British Airways flies to Nassau empty

1.6.2010   (The Tribune – USA)

BRITISH AIRWAYS is in trouble — plenty of trouble. We have not been following
the strike against the airline, but if what has been happening with flights to
New Providence in the past few days is any indication, those within the union
who have said they would not be “sad to see BA fail” might yet get their wish.

Talks between the airline and the union broke down again on Friday with the announcement
that the strike will continue until June 9. Apparently the crunch is now over

British Executive Officer Willie Walsh has made it clear that the airline will
never reinstate concessions to staff who went on strike. Derek Simpson, the striking
Unite’s joint leader replied: “He has refused to reinstate travel concessions
in full despite Unite making it clear that the union would suspend the strike
if he did so.”

The strike is estimated to cost BA £105 million.

“British Airways seems resigned to facing the short-term losses in order to secure
changes in working practices and cost savings in the longer term,” said Jonathan
Wober, an analyst at Societe Generale SA in London with a “hold” recommendation
on the stock. “Shareholders seem to be regarding this as a one-off cost, as long
as the results that are realized are in BA management’s favour.”

Union and management have locked horns over pay and staffing levels for BA’s
12,000 cabin crew.

Derek Simpson now wants the negotiations to be in front of the cameras. “Let
the world see what this is all about,” he said. “If people could see what he (Walsh)
is doing, they would know who to blame.”

Mr Simpson might be embarrassed by the cameras if there is a repeat of the loud-
mouthed protesters who interrupted delicate union-management negotiations in support
of the cabin crew last week. Even an angry union leader had to shout them down,
telling them that if in fact they supported the cabin crew they would leave the
building immediately. Their behaviour certainly did not help the union’s cause
— certainly not with the public who witnessed their skin-head behaviour.

According to BA more flights were planned in the coming days during the industrial
action because more cabin crews were reporting for duty. On the Internet, in the
meantime, BA is advertising round-trip fares to London as low as $296 return.

Now this is what has been happening here in New Providence.

A BA Boeing 767, which can accommodate 189 passengers, arrived at Lynden Pindling
airport on Wednesday with only the flight deck on board — three persons. There
were no passengers, although, we understand, the aircraft was fully catered for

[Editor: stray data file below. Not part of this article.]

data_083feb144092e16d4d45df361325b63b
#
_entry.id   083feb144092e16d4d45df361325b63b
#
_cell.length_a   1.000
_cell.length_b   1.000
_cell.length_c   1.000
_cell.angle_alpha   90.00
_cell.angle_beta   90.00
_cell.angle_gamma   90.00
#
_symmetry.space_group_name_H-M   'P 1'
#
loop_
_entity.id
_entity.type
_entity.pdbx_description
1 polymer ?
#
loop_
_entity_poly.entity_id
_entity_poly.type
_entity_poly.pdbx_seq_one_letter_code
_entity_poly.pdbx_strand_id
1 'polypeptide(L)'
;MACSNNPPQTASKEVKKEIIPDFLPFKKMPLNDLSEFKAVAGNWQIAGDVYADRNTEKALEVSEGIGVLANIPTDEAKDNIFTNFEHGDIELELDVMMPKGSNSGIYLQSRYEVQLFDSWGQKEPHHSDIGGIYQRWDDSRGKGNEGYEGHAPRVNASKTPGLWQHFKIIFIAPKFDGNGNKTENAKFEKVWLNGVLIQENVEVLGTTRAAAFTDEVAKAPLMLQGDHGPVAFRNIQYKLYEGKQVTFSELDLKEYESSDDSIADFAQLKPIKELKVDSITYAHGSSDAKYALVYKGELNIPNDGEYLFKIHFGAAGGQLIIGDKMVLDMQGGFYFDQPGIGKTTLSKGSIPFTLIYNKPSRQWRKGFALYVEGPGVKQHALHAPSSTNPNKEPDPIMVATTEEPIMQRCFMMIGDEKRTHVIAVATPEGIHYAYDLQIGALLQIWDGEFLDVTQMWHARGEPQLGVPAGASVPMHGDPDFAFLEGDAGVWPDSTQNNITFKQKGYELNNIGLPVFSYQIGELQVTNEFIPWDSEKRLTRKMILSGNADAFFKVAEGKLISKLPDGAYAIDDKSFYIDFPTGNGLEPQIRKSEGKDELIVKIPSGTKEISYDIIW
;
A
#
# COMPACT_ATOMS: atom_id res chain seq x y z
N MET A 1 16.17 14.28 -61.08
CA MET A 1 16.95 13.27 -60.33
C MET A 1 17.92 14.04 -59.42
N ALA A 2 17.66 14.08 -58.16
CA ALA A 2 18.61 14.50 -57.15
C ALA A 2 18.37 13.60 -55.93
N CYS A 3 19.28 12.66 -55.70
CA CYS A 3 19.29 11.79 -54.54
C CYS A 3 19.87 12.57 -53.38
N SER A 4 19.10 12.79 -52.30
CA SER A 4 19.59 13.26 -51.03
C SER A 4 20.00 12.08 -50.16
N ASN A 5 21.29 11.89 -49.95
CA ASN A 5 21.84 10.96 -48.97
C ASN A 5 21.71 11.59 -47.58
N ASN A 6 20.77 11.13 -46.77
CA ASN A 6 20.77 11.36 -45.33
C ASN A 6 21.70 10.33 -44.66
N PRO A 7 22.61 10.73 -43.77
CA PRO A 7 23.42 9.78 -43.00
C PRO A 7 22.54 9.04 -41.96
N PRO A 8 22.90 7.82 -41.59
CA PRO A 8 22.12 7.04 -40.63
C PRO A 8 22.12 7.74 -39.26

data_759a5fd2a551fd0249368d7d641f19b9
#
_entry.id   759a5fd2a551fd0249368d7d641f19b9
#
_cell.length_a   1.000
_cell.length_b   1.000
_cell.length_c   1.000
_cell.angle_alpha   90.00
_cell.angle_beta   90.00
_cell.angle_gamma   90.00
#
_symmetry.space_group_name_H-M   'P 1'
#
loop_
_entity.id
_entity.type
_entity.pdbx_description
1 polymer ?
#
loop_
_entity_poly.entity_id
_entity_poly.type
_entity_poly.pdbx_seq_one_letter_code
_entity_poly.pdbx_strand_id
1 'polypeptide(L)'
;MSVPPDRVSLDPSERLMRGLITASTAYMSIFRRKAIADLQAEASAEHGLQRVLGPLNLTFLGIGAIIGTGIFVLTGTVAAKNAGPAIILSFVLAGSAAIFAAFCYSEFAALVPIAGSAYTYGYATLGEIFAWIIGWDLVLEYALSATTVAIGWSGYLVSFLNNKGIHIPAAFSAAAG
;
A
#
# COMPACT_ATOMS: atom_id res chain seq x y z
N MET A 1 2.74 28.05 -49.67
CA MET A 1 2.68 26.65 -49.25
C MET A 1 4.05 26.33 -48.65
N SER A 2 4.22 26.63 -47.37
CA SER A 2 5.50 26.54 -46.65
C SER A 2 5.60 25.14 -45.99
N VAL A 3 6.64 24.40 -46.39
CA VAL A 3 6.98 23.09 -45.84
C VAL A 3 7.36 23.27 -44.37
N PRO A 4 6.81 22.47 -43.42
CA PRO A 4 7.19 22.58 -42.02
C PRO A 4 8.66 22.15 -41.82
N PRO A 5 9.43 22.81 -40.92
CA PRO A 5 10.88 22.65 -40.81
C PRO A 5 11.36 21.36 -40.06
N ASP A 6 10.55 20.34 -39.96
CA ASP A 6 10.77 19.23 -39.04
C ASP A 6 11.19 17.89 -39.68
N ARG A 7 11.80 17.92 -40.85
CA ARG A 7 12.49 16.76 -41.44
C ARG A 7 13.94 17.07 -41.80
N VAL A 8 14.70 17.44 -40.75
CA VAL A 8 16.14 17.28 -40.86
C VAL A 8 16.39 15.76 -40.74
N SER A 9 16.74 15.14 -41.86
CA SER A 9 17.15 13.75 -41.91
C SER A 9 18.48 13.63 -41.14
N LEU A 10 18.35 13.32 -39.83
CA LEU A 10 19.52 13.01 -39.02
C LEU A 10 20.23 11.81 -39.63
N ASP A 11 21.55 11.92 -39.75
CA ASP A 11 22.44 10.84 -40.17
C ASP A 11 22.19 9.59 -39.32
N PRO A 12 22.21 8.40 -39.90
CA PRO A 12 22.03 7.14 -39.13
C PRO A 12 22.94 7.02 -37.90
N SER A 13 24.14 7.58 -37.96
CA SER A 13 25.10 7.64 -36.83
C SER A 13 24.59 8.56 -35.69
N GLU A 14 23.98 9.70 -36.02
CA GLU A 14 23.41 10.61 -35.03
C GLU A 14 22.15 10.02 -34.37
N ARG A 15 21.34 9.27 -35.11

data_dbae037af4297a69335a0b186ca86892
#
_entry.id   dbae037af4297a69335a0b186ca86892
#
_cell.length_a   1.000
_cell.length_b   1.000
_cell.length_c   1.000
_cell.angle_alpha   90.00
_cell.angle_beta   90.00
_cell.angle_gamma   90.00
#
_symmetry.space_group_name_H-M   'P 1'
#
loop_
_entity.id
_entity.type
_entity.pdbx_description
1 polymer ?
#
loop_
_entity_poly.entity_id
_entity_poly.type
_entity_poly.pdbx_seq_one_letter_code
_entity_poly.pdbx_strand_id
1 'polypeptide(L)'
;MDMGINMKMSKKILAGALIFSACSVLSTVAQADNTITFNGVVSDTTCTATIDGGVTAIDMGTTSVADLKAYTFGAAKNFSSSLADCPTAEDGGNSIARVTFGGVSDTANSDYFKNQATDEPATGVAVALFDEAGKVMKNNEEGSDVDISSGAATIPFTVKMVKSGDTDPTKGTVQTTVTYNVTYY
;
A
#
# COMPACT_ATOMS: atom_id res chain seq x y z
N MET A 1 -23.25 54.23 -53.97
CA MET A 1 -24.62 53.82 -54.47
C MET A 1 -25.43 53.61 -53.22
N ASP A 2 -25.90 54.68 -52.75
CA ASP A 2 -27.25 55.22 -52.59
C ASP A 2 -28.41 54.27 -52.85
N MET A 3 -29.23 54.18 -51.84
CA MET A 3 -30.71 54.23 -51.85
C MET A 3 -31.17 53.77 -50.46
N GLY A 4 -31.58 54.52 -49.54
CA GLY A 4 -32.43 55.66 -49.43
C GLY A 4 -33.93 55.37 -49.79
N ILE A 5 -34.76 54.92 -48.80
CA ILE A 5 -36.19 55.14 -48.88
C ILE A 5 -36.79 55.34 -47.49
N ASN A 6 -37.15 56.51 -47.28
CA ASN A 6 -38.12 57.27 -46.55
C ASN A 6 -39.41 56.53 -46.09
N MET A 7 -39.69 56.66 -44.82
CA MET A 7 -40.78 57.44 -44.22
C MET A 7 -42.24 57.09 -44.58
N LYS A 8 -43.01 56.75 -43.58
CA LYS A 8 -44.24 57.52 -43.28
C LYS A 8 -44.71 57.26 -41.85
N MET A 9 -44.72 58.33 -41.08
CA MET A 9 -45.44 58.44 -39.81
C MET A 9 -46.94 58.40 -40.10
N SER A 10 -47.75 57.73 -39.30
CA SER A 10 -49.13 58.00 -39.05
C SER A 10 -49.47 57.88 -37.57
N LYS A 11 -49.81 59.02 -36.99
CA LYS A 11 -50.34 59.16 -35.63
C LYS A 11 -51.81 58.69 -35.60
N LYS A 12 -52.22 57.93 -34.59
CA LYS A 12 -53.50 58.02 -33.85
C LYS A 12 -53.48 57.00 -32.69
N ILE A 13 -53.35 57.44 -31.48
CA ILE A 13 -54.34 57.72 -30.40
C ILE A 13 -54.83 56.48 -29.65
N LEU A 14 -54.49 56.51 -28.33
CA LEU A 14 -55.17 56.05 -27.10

passengers. It arrived at its 3.25pm scheduled time Wednesday, and left, again
on schedule, at 9.40 the same evening. This is what we have confirmed.

We tried to find out why the company would waste so much fuel flying both ways
empty, rather than remaining at Heathrow. The person asked was not certain, but
presumed that it was a slotting problem at Heathrow airport. In other words an
aircraft has a parking time slot, which it has to vacate when its time is up.
We were not able to confirm this report.

And why was an empty aircraft fully catered for non-existent passengers? Again
the person did not know, but believed it was something to do with union agreements
that an aircraft cannot get airborne unless it is fully catered. Again this report
has not been confirmed.

And what happened to the food? We understand it had to be dumped in Nassau. The
rules say food cannot be given to the poor after a certain number of hours. Again
the dumping of the food is an unconfirmed report.

However, what is confirmed is that BA flew its Boeing to Nassau again on schedule

It was empty. It returned to London with a handful of passengers. The same thing
happened on Saturday — the Boeing arrived empty and left empty.

There was a repeat performance yesterday, Sunday, except that it left with a
few passengers. The same is expected to happen again tomorrow.

Not only is BA losing financially, but just imagine the number of passengers
who are not arriving in the Bahamas.

It is now a matter of who blinks first before there is an end to this test of


There are a large number of comments, some of which are interesting.   A few confirm
that there are some empty flights.   Others imply these are few, and that some
of the planes are carrying freight….. Some appear to be from people involved
in the strike, and some totally opposed to it.   So a mixed bag  …..



see also


from the earlier BA strike in March

British Airways accused of using ‘ghost flights’ to beat strike

Telegraph     by David Millward.   21.3.2010